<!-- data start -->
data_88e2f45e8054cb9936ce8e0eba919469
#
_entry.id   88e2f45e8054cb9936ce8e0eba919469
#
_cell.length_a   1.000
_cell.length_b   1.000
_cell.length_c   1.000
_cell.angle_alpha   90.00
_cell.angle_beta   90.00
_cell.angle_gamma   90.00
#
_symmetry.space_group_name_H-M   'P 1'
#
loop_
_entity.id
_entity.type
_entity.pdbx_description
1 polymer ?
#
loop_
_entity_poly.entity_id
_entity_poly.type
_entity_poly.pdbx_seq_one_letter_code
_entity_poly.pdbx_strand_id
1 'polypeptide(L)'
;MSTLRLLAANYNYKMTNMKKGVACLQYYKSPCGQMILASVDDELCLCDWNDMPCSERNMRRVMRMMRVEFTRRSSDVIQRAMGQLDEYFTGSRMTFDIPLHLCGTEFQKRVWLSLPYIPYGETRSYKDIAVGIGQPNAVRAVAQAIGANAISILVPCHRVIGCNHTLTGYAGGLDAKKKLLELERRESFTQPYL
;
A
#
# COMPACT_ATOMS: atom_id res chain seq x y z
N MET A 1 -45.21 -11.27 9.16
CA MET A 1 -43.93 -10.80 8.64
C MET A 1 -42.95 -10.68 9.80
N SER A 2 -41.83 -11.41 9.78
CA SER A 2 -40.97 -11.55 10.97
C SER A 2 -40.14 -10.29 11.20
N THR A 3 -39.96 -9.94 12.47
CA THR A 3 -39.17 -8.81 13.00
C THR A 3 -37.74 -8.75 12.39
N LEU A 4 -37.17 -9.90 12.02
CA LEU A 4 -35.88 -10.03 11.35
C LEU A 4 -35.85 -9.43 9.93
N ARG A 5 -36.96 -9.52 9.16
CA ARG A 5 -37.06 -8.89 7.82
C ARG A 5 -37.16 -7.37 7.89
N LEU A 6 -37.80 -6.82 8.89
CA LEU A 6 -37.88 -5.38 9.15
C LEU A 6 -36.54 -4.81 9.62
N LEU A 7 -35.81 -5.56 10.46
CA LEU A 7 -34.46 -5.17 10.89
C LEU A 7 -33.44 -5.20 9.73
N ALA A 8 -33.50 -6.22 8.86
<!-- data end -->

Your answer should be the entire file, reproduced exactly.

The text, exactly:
data_88e2f45e8054cb9936ce8e0eba919469
#
_entry.id   88e2f45e8054cb9936ce8e0eba919469
#
_cell.length_a   1.000
_cell.length_b   1.000
_cell.length_c   1.000
_cell.angle_alpha   90.00
_cell.angle_beta   90.00
_cell.angle_gamma   90.00
#
_symmetry.space_group_name_H-M   'P 1'
#
loop_
_entity.id
_entity.type
_entity.pdbx_description
1 polymer ?
#
loop_
_entity_poly.entity_id
_entity_poly.type
_entity_poly.pdbx_seq_one_letter_code
_entity_poly.pdbx_strand_id
1 'polypeptide(L)'
;MSTLRLLAANYNYKMTNMKKGVACLQYYKSPCGQMILASVDDELCLCDWNDMPCSERNMRRVMRMMRVEFTRRSSDVIQRAMGQLDEYFTGSRMTFDIPLHLCGTEFQKRVWLSLPYIPYGETRSYKDIAVGIGQPNAVRAVAQAIGANAISILVPCHRVIGCNHTLTGYAGGLDAKKKLLELERRESFTQPYL
;
A
#
# COMPACT_ATOMS: atom_id res chain seq x y z
N MET A 1 -45.21 -11.27 9.16
CA MET A 1 -43.93 -10.80 8.64
C MET A 1 -42.95 -10.68 9.80
N SER A 2 -41.83 -11.41 9.78
CA SER A 2 -40.97 -11.55 10.97
C SER A 2 -40.14 -10.29 11.20
N THR A 3 -39.96 -9.94 12.47
CA THR A 3 -39.17 -8.81 13.00
C THR A 3 -37.74 -8.75 12.39
N LEU A 4 -37.17 -9.90 12.02
CA LEU A 4 -35.88 -10.03 11.35
C LEU A 4 -35.85 -9.43 9.93
N ARG A 5 -36.96 -9.52 9.16
CA ARG A 5 -37.06 -8.89 7.82
C ARG A 5 -37.16 -7.37 7.89
N LEU A 6 -37.80 -6.82 8.89
CA LEU A 6 -37.88 -5.38 9.15
C LEU A 6 -36.54 -4.81 9.62
N LEU A 7 -35.81 -5.56 10.46
CA LEU A 7 -34.46 -5.17 10.89
C LEU A 7 -33.44 -5.20 9.73
N ALA A 8 -33.50 -6.22 8.86